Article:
A 70 percent list

A 70 percent sales discount changes everything; specially in a bookstore. Even if it is never nice to see a bookstore close, even if it is a big chain like Border's, a 70 percent discount cannot be easily ignored. So I went. Spooky experience. The store was almost empty and there was not much left in sections I normally find interesting, i.e. fiction, philosophy, history... There was indeed a lot left under romance, young adults, computer and sports but the amount of books under the other sections was just about the right size to actually be able to browse through them all. And I did find some interesting specimens. I wouldn't have bought most of the books I did buy had they not been on sale, but the 70 percent lens changes the approach completely. Suddenly, a book I would find interesting yet would never buy under normal circumstances becomes appealingly buyable, which perhaps confirms the belief that there is no such thing as a bad book but just wrongly or badly priced books. In any case, here it is the 70-percent-off-book list I got myself today (in order of appearance):

* The Verso Book of Dissent: From Spartacus to the Shoe-Thrower of Baghdad (2010). A collection of fragments written by dissidents that looks promising, specially for epigraphs.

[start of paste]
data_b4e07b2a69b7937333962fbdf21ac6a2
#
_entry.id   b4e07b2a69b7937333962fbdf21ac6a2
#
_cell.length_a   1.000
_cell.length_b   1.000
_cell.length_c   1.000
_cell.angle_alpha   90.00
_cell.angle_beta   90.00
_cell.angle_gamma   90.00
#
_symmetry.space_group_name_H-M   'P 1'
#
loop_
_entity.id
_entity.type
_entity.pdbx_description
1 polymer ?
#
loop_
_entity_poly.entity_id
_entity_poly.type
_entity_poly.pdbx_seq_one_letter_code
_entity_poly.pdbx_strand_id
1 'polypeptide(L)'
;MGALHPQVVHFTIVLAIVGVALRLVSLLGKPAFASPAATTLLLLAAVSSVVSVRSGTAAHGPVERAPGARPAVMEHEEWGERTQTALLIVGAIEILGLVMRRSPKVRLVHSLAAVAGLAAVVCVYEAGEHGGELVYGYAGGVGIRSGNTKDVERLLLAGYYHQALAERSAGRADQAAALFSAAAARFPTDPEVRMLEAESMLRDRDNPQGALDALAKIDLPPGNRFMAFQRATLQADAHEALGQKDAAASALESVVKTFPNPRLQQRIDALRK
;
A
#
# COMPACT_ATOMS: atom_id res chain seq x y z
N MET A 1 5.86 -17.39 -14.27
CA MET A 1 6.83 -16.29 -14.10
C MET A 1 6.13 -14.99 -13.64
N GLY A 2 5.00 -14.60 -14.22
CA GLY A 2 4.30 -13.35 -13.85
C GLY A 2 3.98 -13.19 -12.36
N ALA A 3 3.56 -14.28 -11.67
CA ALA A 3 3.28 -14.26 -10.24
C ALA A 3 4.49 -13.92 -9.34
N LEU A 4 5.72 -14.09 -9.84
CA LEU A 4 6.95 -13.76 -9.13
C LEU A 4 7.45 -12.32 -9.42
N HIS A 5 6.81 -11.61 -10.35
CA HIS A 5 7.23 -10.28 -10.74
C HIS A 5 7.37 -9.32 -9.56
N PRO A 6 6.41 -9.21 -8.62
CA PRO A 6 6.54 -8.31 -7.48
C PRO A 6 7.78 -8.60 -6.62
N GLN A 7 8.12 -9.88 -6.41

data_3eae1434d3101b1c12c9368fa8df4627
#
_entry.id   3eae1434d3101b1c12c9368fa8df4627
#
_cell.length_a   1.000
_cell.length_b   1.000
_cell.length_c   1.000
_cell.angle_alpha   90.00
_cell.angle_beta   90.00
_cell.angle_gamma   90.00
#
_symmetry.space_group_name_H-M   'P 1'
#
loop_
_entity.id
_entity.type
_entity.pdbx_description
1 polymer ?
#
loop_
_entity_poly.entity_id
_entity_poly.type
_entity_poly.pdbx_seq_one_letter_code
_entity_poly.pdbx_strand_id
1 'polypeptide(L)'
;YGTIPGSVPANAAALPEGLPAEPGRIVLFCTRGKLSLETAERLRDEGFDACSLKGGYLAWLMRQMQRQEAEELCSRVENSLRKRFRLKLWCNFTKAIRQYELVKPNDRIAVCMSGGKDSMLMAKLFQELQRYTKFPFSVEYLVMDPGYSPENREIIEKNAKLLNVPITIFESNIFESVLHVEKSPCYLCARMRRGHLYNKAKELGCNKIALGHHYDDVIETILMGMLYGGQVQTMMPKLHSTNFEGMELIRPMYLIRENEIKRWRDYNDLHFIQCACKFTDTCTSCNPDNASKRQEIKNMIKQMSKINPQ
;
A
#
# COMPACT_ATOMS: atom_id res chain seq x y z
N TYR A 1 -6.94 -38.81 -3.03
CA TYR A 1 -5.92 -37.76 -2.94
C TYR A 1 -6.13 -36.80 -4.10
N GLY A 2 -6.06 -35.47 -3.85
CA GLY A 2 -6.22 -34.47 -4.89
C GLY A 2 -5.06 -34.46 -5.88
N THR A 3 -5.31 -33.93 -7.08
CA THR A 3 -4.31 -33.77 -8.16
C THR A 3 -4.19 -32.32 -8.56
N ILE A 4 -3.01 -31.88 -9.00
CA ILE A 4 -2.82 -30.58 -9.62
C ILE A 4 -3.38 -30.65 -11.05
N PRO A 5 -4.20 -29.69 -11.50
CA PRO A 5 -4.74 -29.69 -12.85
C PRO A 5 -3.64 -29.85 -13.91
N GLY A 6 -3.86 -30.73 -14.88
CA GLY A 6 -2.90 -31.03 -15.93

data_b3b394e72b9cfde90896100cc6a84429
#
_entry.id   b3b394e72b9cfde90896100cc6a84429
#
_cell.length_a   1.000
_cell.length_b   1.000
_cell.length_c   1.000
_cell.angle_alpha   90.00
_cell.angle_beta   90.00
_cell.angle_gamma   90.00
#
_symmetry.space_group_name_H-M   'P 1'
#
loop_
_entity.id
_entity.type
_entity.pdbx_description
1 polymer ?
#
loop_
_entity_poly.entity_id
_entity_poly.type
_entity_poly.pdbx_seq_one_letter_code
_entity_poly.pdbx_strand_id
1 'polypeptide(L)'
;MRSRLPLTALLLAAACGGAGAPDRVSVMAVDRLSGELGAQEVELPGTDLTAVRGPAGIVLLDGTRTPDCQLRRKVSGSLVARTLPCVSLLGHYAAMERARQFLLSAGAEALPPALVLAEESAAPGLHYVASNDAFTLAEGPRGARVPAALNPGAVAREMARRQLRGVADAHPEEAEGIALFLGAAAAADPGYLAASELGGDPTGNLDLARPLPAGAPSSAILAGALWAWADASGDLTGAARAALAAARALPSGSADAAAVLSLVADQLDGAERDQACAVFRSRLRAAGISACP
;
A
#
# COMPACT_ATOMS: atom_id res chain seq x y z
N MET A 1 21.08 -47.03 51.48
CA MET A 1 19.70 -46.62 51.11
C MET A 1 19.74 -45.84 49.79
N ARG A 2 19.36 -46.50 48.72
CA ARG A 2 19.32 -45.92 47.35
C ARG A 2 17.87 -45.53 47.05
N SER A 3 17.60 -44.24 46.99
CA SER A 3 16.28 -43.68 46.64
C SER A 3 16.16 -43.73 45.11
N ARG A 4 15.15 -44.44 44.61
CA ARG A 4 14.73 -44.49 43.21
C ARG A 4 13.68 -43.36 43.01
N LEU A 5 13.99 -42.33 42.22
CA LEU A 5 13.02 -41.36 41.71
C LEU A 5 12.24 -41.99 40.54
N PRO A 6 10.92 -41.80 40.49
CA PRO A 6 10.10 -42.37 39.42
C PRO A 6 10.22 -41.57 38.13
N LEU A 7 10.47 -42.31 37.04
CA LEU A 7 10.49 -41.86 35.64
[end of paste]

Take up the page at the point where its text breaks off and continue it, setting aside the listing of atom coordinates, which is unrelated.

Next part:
* Shane Jones, Light Boxes (2009-Novel). The premise of the novel is that February is a God that has taken over a town and just doesn't let spring arrive; a Katechon of sorts, if you will.
* Marguerite Duras, The Lover (1984-Novel). Considered a masterpiece. Blanchot discusses it in The Unawovable Community and I guess that's where my curiosity comes from.
* William Burroughs and Allen Ginsberg, The Yage Letters (1963). Compiles the letters between these two while Burroughs was traveling through South America searching for yagé, the mythical hallucinogen of the Amazon. Also includes excerpts from Burroughs' diary during his expedition. The perfect obscure text to quote among literary people and just too quirky to pass on this one.
* Paul Auster, Timbuktu (1999-Novel). I love Auster but the main character is a dog and I always shun away from talking animals. The perfect example of a book I would have never bought at regular price.
* Paul Auster, Sunset Park (2010-Novel). Auster's latest novel involving a (as usual) somehow bizarre cast of characters struggling through the 2008 economic recession. An example of a book I would have bought anyway at regular price.
* Roland Barthes, A Lover's Discourse: Fragments (1977). Don't know what to expect here but Barthes is usually insightful no matter what, so why not.
* Thomas Paine, Common Sense (1776). It just made common sense to buy this one for $2.

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